We have the Alberta Social Services Benefit – there’s a one-time, $1000 cheque issued for victims of domestic abuse, which really isn’t a lot. There are dollar costs associated with being an abuse victim. Losing student status, losing the abuser’s income, leaving property that’s half theirs, and legal costs.
The Edmonton Women’s Shelter has created an excellent danger assessment tool.
There is improved screening training for Emergency Medical Services workers, so that signs of domestic abuse can be better recognized in hospitals.
Claire: Do you think that progress is going to come from lots of small changes, or from a few big ones?
Tess: We’re hoping that the small changes add up to big change. Where marketing and community involvement is concerned, we can only do what I’m able to do off the side of my desk – which is why it’s so crucial for community to come to us. Your campaign and others, like November Family Violence Month, are great examples.
Claire: Can you tell us a little about your resources, and what WIN House needs to be able to continue providing its services?
Tess: 65 percent of our funding is from government, and 35 is from private donors and community fundraisers. We’re really lucky that funding’s been holding steady despite the financial downturn – the difference is that we’ve lost some of their big donors, but gained almost twice the third-party donors.
Funding is always a challenge, especially because the goal is always “sustainable” funding. Sometimes, we have to say, ‘It doesn’t matter if this funding might not existing 2 or 3 years – think of all the families we can help now who would otherwise be turned away at the door.’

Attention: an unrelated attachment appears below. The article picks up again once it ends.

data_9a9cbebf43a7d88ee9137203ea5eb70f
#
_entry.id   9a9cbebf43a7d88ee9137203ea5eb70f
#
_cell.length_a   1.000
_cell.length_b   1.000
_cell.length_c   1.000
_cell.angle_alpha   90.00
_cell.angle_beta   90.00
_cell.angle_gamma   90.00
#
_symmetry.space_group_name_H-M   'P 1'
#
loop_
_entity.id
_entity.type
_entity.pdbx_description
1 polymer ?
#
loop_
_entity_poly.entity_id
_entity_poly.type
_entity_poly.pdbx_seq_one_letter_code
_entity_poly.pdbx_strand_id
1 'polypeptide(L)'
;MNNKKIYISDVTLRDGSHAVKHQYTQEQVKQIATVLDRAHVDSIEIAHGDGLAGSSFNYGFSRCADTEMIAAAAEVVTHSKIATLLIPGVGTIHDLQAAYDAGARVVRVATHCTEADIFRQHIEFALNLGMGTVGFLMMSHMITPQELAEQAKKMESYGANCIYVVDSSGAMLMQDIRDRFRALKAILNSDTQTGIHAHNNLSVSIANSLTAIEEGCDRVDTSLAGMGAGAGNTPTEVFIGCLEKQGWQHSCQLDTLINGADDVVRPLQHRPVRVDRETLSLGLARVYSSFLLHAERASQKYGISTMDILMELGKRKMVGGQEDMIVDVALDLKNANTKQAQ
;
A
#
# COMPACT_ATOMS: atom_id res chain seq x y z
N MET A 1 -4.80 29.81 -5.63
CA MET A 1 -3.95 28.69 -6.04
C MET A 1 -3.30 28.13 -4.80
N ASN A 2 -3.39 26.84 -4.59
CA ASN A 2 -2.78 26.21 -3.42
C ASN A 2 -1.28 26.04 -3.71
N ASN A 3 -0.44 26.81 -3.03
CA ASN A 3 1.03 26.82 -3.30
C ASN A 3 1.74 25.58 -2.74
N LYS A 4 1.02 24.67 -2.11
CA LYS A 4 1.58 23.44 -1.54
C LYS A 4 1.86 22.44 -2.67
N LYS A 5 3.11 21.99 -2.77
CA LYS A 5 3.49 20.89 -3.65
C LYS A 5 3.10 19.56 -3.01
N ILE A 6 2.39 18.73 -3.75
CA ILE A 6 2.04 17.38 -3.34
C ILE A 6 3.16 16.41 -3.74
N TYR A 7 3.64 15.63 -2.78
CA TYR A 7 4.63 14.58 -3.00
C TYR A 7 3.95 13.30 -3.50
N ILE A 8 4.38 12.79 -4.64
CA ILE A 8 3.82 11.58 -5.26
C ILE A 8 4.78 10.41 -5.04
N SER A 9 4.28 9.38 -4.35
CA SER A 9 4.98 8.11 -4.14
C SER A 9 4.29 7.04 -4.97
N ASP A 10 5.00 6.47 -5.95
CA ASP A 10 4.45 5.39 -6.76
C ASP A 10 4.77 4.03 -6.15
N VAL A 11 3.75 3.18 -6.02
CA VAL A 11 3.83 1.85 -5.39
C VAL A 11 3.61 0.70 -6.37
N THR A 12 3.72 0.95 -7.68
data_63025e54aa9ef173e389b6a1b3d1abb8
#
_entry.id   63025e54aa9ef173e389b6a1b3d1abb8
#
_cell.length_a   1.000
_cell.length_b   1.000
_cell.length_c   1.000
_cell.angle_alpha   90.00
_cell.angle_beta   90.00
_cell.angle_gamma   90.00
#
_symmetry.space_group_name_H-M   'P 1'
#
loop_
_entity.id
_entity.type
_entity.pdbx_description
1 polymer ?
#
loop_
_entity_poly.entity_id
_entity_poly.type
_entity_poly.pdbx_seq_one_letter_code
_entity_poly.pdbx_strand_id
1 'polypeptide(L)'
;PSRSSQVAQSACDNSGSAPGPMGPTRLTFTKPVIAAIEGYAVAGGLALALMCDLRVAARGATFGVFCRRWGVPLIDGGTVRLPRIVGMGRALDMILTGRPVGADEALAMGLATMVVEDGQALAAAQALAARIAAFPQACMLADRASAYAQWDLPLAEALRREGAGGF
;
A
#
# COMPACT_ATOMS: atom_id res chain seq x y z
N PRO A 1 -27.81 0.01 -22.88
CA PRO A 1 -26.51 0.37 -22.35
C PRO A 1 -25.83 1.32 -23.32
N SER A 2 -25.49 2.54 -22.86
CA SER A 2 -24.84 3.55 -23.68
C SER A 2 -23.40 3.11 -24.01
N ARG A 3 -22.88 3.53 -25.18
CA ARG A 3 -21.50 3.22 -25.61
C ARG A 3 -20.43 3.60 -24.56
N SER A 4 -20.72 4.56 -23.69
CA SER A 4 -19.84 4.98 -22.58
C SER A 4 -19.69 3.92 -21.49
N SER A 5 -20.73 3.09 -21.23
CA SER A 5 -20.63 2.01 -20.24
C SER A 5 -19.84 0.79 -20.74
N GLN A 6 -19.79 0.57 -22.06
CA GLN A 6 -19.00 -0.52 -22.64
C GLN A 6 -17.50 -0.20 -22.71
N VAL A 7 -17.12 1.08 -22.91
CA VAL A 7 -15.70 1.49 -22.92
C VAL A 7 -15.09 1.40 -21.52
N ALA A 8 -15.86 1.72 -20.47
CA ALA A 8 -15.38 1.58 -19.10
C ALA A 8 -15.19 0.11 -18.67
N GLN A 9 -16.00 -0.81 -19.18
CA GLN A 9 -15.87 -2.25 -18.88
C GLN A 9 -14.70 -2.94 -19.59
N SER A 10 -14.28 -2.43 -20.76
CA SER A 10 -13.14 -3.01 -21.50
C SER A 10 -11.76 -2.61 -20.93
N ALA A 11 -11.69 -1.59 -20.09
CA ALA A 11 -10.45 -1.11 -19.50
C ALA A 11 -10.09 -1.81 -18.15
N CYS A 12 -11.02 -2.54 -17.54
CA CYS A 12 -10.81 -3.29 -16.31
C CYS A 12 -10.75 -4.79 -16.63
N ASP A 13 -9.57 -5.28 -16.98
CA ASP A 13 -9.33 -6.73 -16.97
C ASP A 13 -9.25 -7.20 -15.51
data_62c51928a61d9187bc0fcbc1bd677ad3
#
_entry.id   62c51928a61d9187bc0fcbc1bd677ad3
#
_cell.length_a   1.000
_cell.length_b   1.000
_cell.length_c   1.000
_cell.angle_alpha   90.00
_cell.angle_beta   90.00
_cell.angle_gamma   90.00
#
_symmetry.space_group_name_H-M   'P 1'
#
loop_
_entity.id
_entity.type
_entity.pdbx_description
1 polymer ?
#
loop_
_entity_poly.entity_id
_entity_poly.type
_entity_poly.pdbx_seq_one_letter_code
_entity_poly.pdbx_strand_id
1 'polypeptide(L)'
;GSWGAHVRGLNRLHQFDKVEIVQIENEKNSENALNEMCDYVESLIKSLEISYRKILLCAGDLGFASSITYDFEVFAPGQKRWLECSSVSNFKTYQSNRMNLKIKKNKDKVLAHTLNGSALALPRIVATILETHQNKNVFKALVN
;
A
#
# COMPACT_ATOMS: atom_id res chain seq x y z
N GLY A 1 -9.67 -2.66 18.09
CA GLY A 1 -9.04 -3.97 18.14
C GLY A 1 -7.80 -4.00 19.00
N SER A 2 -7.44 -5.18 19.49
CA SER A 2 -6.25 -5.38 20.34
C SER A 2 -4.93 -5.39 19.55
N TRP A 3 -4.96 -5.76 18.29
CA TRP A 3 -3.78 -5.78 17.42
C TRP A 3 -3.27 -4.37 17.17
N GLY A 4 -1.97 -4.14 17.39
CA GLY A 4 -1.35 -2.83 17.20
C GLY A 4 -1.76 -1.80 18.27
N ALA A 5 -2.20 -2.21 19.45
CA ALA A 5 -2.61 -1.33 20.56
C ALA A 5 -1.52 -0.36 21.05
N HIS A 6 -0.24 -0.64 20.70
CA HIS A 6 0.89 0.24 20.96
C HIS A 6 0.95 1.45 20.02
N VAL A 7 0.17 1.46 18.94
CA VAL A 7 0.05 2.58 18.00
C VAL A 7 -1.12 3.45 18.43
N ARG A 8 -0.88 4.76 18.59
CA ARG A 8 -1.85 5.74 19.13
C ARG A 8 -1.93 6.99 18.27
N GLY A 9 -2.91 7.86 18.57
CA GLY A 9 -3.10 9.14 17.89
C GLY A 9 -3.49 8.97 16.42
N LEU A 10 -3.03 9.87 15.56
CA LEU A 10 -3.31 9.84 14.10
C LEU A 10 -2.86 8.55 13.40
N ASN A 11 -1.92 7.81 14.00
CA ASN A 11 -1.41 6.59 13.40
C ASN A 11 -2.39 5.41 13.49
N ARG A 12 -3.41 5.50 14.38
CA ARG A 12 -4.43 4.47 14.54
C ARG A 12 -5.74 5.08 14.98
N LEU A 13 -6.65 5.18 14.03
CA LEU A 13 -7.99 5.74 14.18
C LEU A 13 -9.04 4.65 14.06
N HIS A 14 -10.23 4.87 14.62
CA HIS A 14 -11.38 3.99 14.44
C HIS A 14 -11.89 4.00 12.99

A specific funding challenge right now is that WIN clients aren’t technically “chronically homeless,” and we can’t access some funding options because of that. We try to argue that our clients need temporary housing to prevent homelessness.
The frustrating thing is that we can only help about one-third of the women who come to us – and that means that, by the end of the triage process, most of the women we serve are the ones who have absolutely zero resources. Not the women who have some money squirrelled way just in case, or the women who have friends or family they can call. It’s important to remember how little these women have – not just when they come to us, but ever. Donations like fresh underwear, or little treats like bubble bath or even a blank journal – these are luxuries.
Claire: How does WIN House approach the conversation with women around menstruation supplies – especially with women from different backgrounds and levels of comfort in period-talk?
Tess: The experience of a well-off woman who’s had a good understanding and healthy body image is going to be very different from a woman who’s been sexually abused or traumatized. We see tampon ads on TV in a way that we may not have 15 years ago – but it’s still all about running through daisies. There are bins at the houses for pads and tampons, and it’s our job to learn what women need – and to do so in a culturally sensitive way.
You can read more about WIN House here and meet the rest of the team here. Through the end of March, we’ll be accepting in-person donations of undies, pads, tampons, and any other personal-care items at:
9909 72 Ave NW, Edmonton (Timbre Studios)
Monday – Friday, 9 – 5